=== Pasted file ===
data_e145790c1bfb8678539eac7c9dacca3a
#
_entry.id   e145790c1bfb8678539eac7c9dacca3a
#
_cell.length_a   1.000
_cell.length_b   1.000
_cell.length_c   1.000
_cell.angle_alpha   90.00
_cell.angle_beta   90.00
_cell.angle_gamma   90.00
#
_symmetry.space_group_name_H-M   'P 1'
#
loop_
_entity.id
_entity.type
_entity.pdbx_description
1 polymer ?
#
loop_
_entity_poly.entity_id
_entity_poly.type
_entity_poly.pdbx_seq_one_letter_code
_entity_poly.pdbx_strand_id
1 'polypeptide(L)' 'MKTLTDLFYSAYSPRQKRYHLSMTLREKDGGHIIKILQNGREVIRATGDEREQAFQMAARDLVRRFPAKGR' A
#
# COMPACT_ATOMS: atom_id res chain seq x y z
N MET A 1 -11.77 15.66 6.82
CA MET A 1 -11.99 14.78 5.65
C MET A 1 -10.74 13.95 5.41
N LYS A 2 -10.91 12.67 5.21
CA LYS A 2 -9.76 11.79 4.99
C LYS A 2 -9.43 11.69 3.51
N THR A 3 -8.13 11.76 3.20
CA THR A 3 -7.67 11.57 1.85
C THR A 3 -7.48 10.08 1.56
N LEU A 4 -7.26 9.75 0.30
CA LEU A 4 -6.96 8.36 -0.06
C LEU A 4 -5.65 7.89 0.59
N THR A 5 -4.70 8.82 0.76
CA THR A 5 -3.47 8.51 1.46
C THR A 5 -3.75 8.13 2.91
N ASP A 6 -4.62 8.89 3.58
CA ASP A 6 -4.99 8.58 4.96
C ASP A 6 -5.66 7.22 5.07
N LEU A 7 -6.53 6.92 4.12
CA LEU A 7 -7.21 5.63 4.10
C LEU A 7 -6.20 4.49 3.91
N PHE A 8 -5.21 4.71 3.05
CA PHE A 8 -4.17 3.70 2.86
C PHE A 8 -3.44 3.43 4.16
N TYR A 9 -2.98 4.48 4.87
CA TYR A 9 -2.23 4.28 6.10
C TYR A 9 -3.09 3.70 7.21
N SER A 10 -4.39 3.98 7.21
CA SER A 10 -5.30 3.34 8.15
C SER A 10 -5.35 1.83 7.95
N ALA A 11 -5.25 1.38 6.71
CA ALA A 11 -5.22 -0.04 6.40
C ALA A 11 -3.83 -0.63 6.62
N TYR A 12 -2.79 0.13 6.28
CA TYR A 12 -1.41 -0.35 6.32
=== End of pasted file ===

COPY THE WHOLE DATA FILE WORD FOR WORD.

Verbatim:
data_e145790c1bfb8678539eac7c9dacca3a
#
_entry.id   e145790c1bfb8678539eac7c9dacca3a
#
_cell.length_a   1.000
_cell.length_b   1.000
_cell.length_c   1.000
_cell.angle_alpha   90.00
_cell.angle_beta   90.00
_cell.angle_gamma   90.00
#
_symmetry.space_group_name_H-M   'P 1'
#
loop_
_entity.id
_entity.type
_entity.pdbx_description
1 polymer ?
#
loop_
_entity_poly.entity_id
_entity_poly.type
_entity_poly.pdbx_seq_one_letter_code
_entity_poly.pdbx_strand_id
1 'polypeptide(L)' 'MKTLTDLFYSAYSPRQKRYHLSMTLREKDGGHIIKILQNGREVIRATGDEREQAFQMAARDLVRRFPAKGR' A
#
# COMPACT_ATOMS: atom_id res chain seq x y z
N MET A 1 -11.77 15.66 6.82
CA MET A 1 -11.99 14.78 5.65
C MET A 1 -10.74 13.95 5.41
N LYS A 2 -10.91 12.67 5.21
CA LYS A 2 -9.76 11.79 4.99
C LYS A 2 -9.43 11.69 3.51
N THR A 3 -8.13 11.76 3.20
CA THR A 3 -7.67 11.57 1.85
C THR A 3 -7.48 10.08 1.56
N LEU A 4 -7.26 9.75 0.30
CA LEU A 4 -6.96 8.36 -0.06
C LEU A 4 -5.65 7.89 0.59
N THR A 5 -4.70 8.82 0.76
CA THR A 5 -3.47 8.51 1.46
C THR A 5 -3.75 8.13 2.91
N ASP A 6 -4.62 8.89 3.58
CA ASP A 6 -4.99 8.58 4.96
C ASP A 6 -5.66 7.22 5.07
N LEU A 7 -6.53 6.92 4.12
CA LEU A 7 -7.21 5.63 4.10
C LEU A 7 -6.20 4.49 3.91
N PHE A 8 -5.21 4.71 3.05
CA PHE A 8 -4.17 3.70 2.86
C PHE A 8 -3.44 3.43 4.16
N TYR A 9 -2.98 4.48 4.87
CA TYR A 9 -2.23 4.28 6.10
C TYR A 9 -3.09 3.70 7.21
N SER A 10 -4.39 3.98 7.21
CA SER A 10 -5.30 3.34 8.15
C SER A 10 -5.35 1.83 7.95
N ALA A 11 -5.25 1.38 6.71
CA ALA A 11 -5.22 -0.04 6.40
C ALA A 11 -3.83 -0.63 6.62
N TYR A 12 -2.79 0.13 6.28
CA TYR A 12 -1.41 -0.35 6.32